Ron Howard, Brian Grazer Defend Sean Parker Home Movie Plan

Ron Howard Brian Grazer Nat Geo
Chelsea Lauren/Variety/REX/Shutterstock

Brian Grazer and Ron Howard confirmed their involvement in Screening Room, saying that the controversial start-up aimed at providing new releases in the home is a way to bring theater owners and studios together.

Backed by Sean Parker and Prem Akkaraju, Screening Room rents films for $50 while they are still in theaters. Exhibitors have long resisted any attempt to shorten the length of time between a film’s theatrical debut and its release on home entertainment platforms, but Screening Room tries to entice theaters and studios by cutting them in on a slice of the revenue.

“When we met Sean and Prem last year, it was clear Screening Room was the only solution that supports all stakeholders in the industry: exhibitors, studios and filmmakers,” Grazer and Howard said in a joint statement. “The SR model is fair, balanced and provides significant value for the entire industry that we love. We make movies for the big screen and for as many people to see it. Screening Room uniquely provides that solution.”

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Howard and Grazer run Imagine Entertainment, the company behind such hits as “A Beautiful Mind,” “Apollo 13” and “American Gangster.” They are stakeholders in Screening Room, along with such prominent filmmakers as J.J. Abrams, Steven Spielberg, Martin Scorsese, Peter Jackson and Taylor Hackford.

On Sunday, Jackson released a statement contending, “Screening Room will expand the audience for a movie — not shift it from cinema to living room.”

The company has attracted interest from the likes of Universal and Fox, but so far no studios have signed deals. AMC is believed to be interested in partnering with Screening Room, but some exhibitors, such as Regal, are not participating, believing their business would be harmed.

In addition to the rental fee, Screening Room charges $150 for access to a set-top box that is said to be anti-piracy proof. Parker is best known for his roles in Internet companies such as Napster, Facebook and Spotify. Akkaraju has ties to the entertainment industry from stints as a partner at the electronic music company SFX Entertainment and as global head of operations at Sanctuary Music Group.

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  1. Billy Bob says:

    I can understand the studios considering it but not exhibitors like AMC. Do they not understand the moment you do this the cinema is dead? I guess that’s what happened when AMC hires a new CEO outside of entertainment circles. He simply doesn’t understand how the business works.

  2. Rich says:

    why would any of these object???… It just relates to more millions in their pockets!

  3. Stan says:

    Name a project Sean Parker has successfully launched and brought to any place.

  4. The Truth says:

    While enough of the details of how Screening Room works financially are not yet available for evaluation, there’s no question that a huge worldwide audience would prefer to watch new movie releases in their homes than in a theater. The tired notion that there’s something special about sharing a motion picture in a big dark room with a horde of strangers is validated today by only diehard purists. The sole reason most people go to a movie theater now is that they can’t experience the most current films any other way. Even members of the Academy would rather watch screeners at home than schlep to state-of-the-art screening rooms. And as VR headset technology rapidly improves, it won’t be long before the theatrical experience will pale when compared to ultra definition, immersive in-home/remote motion picture experiences.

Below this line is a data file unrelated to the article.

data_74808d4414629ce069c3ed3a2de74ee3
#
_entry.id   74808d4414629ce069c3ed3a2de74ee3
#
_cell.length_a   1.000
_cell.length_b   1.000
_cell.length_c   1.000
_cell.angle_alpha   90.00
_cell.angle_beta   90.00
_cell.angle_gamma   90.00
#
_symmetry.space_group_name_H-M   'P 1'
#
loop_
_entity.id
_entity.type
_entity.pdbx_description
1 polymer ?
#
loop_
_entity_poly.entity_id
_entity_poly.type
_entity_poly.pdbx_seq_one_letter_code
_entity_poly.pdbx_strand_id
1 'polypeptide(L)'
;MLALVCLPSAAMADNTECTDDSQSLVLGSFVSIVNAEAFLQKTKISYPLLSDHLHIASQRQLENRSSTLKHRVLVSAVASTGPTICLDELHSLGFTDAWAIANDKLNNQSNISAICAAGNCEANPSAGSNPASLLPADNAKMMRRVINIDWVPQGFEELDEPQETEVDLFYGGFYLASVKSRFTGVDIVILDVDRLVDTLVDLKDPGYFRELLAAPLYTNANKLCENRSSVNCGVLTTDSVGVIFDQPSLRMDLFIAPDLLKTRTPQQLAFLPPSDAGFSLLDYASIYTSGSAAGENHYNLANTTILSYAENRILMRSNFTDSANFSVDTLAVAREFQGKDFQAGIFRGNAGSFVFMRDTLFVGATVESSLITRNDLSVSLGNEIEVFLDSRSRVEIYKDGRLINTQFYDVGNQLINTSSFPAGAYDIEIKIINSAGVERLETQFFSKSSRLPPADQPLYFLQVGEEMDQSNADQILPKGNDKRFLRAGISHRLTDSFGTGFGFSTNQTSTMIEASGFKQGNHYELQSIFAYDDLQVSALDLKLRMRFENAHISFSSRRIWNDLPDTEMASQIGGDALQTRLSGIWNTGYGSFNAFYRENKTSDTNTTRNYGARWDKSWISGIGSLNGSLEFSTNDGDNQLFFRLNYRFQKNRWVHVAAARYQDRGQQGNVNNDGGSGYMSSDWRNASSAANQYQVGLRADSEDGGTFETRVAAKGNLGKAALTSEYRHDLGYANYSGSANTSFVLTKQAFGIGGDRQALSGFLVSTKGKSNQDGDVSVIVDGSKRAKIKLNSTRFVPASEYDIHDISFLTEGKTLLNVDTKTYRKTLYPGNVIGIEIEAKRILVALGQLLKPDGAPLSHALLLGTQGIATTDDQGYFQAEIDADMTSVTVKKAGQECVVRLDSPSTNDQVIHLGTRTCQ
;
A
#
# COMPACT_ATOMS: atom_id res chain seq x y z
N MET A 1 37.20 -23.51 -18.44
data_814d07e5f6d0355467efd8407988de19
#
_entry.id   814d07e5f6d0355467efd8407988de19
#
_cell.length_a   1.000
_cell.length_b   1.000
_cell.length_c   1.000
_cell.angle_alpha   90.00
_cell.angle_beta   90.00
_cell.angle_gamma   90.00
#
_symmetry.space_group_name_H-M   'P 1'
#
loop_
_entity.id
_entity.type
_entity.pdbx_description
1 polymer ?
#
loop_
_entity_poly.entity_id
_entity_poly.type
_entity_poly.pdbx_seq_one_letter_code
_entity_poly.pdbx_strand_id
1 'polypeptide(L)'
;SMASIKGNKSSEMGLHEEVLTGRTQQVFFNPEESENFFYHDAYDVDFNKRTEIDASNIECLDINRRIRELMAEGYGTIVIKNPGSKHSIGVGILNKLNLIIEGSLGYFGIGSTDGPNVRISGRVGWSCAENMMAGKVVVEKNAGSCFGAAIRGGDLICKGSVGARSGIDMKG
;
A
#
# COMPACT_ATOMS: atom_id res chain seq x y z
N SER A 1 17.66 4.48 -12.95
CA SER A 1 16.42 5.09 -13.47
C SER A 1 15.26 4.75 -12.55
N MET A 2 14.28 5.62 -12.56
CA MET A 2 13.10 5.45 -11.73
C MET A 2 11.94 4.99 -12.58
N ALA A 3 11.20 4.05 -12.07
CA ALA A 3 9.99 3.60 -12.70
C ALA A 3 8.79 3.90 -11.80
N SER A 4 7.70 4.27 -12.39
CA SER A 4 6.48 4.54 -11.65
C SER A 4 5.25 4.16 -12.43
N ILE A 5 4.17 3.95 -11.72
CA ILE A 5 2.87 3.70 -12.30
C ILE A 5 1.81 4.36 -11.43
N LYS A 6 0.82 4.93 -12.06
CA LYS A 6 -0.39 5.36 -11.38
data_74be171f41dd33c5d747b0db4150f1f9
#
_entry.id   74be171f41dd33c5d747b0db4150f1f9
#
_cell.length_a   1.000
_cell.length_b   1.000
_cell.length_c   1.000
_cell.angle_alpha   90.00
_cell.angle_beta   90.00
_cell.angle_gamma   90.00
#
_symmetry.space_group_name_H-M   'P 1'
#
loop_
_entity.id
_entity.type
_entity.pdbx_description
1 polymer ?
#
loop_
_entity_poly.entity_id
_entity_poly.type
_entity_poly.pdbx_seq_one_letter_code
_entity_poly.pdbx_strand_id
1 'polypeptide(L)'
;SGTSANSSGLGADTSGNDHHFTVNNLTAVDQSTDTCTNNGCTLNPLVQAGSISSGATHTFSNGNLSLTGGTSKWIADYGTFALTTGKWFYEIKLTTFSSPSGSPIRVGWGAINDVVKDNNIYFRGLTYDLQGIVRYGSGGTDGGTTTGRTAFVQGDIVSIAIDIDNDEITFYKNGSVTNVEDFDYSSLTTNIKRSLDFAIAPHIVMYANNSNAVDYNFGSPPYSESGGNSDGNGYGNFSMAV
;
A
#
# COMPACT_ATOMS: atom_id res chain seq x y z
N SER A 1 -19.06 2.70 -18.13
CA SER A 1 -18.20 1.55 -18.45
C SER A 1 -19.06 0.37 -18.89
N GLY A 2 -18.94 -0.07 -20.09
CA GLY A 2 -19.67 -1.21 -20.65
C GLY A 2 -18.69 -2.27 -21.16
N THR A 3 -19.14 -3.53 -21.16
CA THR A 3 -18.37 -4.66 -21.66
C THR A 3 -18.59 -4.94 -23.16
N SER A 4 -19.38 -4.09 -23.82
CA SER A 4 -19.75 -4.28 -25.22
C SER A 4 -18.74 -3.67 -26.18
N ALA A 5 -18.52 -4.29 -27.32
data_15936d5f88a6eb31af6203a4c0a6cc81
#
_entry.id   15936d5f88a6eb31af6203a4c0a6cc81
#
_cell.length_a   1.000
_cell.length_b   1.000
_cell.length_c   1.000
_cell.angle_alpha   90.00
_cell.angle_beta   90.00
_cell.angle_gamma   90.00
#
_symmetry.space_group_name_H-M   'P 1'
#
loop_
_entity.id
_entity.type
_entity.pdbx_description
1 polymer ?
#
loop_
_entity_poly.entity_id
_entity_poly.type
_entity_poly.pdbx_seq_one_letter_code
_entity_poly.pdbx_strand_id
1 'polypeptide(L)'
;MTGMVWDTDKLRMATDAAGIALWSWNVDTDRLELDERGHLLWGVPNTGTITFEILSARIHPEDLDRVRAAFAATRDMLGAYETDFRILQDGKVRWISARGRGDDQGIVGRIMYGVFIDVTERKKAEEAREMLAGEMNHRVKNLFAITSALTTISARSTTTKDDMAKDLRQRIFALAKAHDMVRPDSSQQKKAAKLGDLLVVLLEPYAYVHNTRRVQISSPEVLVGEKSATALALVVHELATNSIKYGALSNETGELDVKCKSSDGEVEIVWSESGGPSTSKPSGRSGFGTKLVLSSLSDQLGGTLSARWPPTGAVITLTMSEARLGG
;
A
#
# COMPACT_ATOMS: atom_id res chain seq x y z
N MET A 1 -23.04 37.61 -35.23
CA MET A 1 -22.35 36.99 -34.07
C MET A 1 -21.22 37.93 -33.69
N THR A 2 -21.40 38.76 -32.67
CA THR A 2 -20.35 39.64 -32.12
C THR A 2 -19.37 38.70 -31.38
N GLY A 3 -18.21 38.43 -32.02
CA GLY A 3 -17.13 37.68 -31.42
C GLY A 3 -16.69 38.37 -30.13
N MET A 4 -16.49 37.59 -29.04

Charging $50 to watch a new movie at home initially sounds like a prohibitive figure. But for a family of four, this expenditure is equitable when transportation and hassle costs are factored in. If the size of the group watching in-home is any larger, economies of scale make the proposition more financially attractive. And if you have young kids that require a babysitter, it’s a winner for even a couple.

    If you’re a single guy, you invite five pals over; each pitches in $20 bucks for pizza, beer, smoke, and the newest superhero saga; and you’ve got a better deal all around than any theater can offer. The pay-per-view model for big boxing events, where many fees easily exceed $50 and air only once, has been working well like this for years. So why wouldn’t first-run motion pictures — which are a lot more popular than boxing and can air multiple times day and night for weeks — work even better?

    Getting first-run movies into homes concurrently with theaters is the best thing that can happen for the motion picture industry. No wonder some of the smartest directors and producers in moviedom are in league with Parker, whose nose for profitable technology disruption has made a multi-billionaire. So I wouldn’t be too quick to bet against Screening Room. Once the public gets comfortable with the math, the first-run theatrical movie experience is in the toaster.

    • TheBigBangof20thCenturyPopCulture says:

      Yeah, but this is showbiz generation suck where most films are remakes, special effect star in movies and no actor fits their role or can carry a picture. This is ok for kids but not a mature homebody audience. And so this would be like paying more for digital excrement home delivered instead of celluloid community dung.

  5. TheBigBangof20thCenturyPopCulture says:

    Dear Opie and Scarecrow: For home pay per view to work, the Hollywood dream factory has to refrain from new age nightmare quality filmmaking. Dump the bohemian dreck in group taste and do market research to find out what the rest of America wants. I can assure you that they are sick and tired of superhero remakes, end of the world movies, rom-coms, etc. Also, learn how to cast old souls with box office charisma. There are too many man boys and waifs with no stage presence to carry films that suck.

    • Malcolm says:

      How can you assure anyone of anything when it’s the movies you cite audiences as “tired of” that are making billions of dollars? Studios won’t – and arguably *shouldn’t* – listen to a few loud complainers; they listen to money: when the more daring and different films start making (rather than losing) money, there will be more of them. In the meantime, there are still many, many smaller budgeted – and easier, though not easy, to justify – movies out there that are neither apocalyptic, superhero, rom-com or remake.

      • TheBigBangof20thCenturyPopCulture says: